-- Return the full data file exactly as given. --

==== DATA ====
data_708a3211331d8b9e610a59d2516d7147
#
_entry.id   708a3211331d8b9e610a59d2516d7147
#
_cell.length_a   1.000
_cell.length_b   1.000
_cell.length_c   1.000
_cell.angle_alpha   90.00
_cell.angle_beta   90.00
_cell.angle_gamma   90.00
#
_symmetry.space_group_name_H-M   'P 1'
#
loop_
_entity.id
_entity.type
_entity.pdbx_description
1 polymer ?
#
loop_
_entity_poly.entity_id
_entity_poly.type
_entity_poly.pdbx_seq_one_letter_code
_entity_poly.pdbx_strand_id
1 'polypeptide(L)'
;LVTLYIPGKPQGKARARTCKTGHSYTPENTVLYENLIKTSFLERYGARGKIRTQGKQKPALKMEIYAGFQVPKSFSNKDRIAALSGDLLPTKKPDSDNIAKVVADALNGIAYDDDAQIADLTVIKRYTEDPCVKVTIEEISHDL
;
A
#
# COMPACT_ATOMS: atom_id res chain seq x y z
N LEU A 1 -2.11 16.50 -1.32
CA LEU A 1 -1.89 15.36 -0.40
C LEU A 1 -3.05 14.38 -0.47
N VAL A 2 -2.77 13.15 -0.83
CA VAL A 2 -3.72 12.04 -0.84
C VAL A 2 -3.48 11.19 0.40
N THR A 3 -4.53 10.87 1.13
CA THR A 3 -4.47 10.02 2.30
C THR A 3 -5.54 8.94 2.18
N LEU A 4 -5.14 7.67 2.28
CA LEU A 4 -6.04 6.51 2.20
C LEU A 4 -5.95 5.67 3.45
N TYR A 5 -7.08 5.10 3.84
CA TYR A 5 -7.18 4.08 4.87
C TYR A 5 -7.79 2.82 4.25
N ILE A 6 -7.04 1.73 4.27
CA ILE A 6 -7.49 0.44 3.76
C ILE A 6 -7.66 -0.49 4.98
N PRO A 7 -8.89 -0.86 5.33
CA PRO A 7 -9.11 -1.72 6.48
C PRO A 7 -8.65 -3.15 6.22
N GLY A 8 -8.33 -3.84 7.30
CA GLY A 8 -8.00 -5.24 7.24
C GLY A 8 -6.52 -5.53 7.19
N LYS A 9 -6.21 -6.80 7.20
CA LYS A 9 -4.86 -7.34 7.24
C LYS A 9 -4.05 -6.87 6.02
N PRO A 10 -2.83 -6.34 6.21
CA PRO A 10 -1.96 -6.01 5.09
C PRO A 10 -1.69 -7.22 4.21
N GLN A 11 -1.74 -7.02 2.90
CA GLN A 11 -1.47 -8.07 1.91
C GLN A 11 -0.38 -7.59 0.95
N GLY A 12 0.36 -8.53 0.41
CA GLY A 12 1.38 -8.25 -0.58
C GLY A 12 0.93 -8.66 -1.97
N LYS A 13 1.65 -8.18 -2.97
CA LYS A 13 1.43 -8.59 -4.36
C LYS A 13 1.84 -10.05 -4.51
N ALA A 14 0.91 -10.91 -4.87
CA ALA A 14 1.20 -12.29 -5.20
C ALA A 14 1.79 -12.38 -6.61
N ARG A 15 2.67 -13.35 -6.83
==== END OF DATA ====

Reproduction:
data_708a3211331d8b9e610a59d2516d7147
#
_entry.id   708a3211331d8b9e610a59d2516d7147
#
_cell.length_a   1.000
_cell.length_b   1.000
_cell.length_c   1.000
_cell.angle_alpha   90.00
_cell.angle_beta   90.00
_cell.angle_gamma   90.00
#
_symmetry.space_group_name_H-M   'P 1'
#
loop_
_entity.id
_entity.type
_entity.pdbx_description
1 polymer ?
#
loop_
_entity_poly.entity_id
_entity_poly.type
_entity_poly.pdbx_seq_one_letter_code
_entity_poly.pdbx_strand_id
1 'polypeptide(L)'
;LVTLYIPGKPQGKARARTCKTGHSYTPENTVLYENLIKTSFLERYGARGKIRTQGKQKPALKMEIYAGFQVPKSFSNKDRIAALSGDLLPTKKPDSDNIAKVVADALNGIAYDDDAQIADLTVIKRYTEDPCVKVTIEEISHDL
;
A
#
# COMPACT_ATOMS: atom_id res chain seq x y z
N LEU A 1 -2.11 16.50 -1.32
CA LEU A 1 -1.89 15.36 -0.40
C LEU A 1 -3.05 14.38 -0.47
N VAL A 2 -2.77 13.15 -0.83
CA VAL A 2 -3.72 12.04 -0.84
C VAL A 2 -3.48 11.19 0.40
N THR A 3 -4.53 10.87 1.13
CA THR A 3 -4.47 10.02 2.30
C THR A 3 -5.54 8.94 2.18
N LEU A 4 -5.14 7.67 2.28
CA LEU A 4 -6.04 6.51 2.20
C LEU A 4 -5.95 5.67 3.45
N TYR A 5 -7.08 5.10 3.84
CA TYR A 5 -7.18 4.08 4.87
C TYR A 5 -7.79 2.82 4.25
N ILE A 6 -7.04 1.73 4.27
CA ILE A 6 -7.49 0.44 3.76
C ILE A 6 -7.66 -0.49 4.98
N PRO A 7 -8.89 -0.86 5.33
CA PRO A 7 -9.11 -1.72 6.48
C PRO A 7 -8.65 -3.15 6.22
N GLY A 8 -8.33 -3.84 7.30
CA GLY A 8 -8.00 -5.24 7.24
C GLY A 8 -6.52 -5.53 7.19
N LYS A 9 -6.21 -6.80 7.20
CA LYS A 9 -4.86 -7.34 7.24
C LYS A 9 -4.05 -6.87 6.02
N PRO A 10 -2.83 -6.34 6.21
CA PRO A 10 -1.96 -6.01 5.09
C PRO A 10 -1.69 -7.22 4.21
N GLN A 11 -1.74 -7.02 2.90
CA GLN A 11 -1.47 -8.07 1.91
C GLN A 11 -0.38 -7.59 0.95
N GLY A 12 0.36 -8.53 0.41
CA GLY A 12 1.38 -8.25 -0.58
C GLY A 12 0.93 -8.66 -1.97
N LYS A 13 1.65 -8.18 -2.97
CA LYS A 13 1.43 -8.59 -4.36
C LYS A 13 1.84 -10.05 -4.51
N ALA A 14 0.91 -10.91 -4.87
CA ALA A 14 1.20 -12.29 -5.20
C ALA A 14 1.79 -12.38 -6.61
N ARG A 15 2.67 -13.35 -6.83